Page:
City engineers in El Cajon, Calif., needed to resurface Washington Boulevard in a way that would improve the asphalt overlay’s performance while reducing lifecycle costs. Minimizing inconvenience to area residents was also a major concern. The existing overlay had significant reflective cracking that was caused by aging, oxidation and traffic. Reflective cracking is typically addressed by milling and replacing defective sections or overlaying large areas with a new, thicker overlay. However, these approaches only provide temporary solutions. Since cracks usually propagate back through to the surface fairly quickly, the overlay’s structural life is significantly reduced, prompting frequent maintenance intervals.
After consulting with representatives from Tensar International Corporation and Road Solutions Inc., the city decided to use GlasGrid 8501 as a full-coverage solution for the road. The product's .5-in grid aperture and 100-by-100-kN/m of strength provided a cost-effective means of dissipating crack energy over a large area and extending pavement life. It also allowed the city to accelerate work and limit the disruption of normal traffic patterns.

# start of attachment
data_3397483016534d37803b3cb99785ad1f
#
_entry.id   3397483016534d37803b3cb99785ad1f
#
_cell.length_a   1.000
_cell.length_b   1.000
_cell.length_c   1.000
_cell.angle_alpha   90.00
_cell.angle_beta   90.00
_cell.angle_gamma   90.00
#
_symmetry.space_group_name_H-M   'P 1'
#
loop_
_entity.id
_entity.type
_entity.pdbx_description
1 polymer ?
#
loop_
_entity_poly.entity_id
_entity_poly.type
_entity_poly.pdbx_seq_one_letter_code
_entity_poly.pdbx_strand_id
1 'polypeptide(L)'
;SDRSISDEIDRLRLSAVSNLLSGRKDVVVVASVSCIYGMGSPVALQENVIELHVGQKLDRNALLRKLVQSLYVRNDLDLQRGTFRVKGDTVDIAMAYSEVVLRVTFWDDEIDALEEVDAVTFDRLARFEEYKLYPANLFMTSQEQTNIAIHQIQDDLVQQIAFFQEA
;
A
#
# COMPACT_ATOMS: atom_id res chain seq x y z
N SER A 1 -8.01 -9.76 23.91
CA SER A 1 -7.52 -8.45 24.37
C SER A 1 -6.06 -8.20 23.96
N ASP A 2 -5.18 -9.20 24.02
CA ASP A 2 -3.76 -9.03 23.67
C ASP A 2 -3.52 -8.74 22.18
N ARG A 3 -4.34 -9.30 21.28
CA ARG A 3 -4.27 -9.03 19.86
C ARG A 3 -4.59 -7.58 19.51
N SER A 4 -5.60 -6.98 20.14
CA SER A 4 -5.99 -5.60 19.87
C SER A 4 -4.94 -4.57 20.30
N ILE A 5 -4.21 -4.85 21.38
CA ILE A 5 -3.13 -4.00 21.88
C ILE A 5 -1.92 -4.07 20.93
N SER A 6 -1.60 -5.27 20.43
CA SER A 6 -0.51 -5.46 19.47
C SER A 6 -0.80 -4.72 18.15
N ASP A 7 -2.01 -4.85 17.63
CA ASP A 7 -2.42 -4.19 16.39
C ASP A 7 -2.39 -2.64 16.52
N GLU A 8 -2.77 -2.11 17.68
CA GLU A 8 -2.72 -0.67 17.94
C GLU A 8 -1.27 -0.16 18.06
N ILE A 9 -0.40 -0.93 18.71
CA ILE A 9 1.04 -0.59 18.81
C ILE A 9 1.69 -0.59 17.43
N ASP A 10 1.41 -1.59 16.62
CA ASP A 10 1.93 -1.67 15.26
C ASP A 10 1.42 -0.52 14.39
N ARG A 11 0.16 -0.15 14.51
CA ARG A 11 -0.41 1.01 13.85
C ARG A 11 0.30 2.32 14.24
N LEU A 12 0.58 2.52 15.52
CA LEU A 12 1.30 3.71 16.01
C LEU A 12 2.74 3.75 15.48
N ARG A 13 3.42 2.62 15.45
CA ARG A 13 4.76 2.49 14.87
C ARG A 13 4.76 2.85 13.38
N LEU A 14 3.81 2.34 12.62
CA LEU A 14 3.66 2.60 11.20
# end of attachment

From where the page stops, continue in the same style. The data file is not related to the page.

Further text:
"The city’s staff had been using the GlasGrid System for about ten years," said Road Solutions Inc. President and Administrator Marshal L. Hughes. "Based on that experience, the city was confident that by incorporating the GlasGrid System’s self-adhesive reinforcement mesh into the rehabilitation, they could maximize the performance of the overlay, thus extending the maintenance interval significantly."
SRM Contracting & Paving began the installation process by milling and cleaning a designated section of road to a depth of approximately 3 in. Next, SRM’s crew installed an approximately 1-in-thick asphalt concrete leveling course to create a surface appropriate to receive the GlasGrid 8501 material.
A crew from Continental Western Transportation then applied PG 64-10 hot tack and used a specialized mechanical installer to apply the GlasGrid mesh to the leveling course. Finally, a top layer of tire-modified asphalt concrete was installed. This incremental process was repeated throughout the work zone until the project area was completely rehabilitated.
“The older streets where we have used the GlasGrid System are holding up really well,” said City of El Cajon Associate Engineer Michael Cardoza, who was in charge of the project’s design. “So once we decided to use the GlasGrid System, we didn’t expect to have to go back to that road for many years. In fact, my expectation is that these designs will last throughout my career.”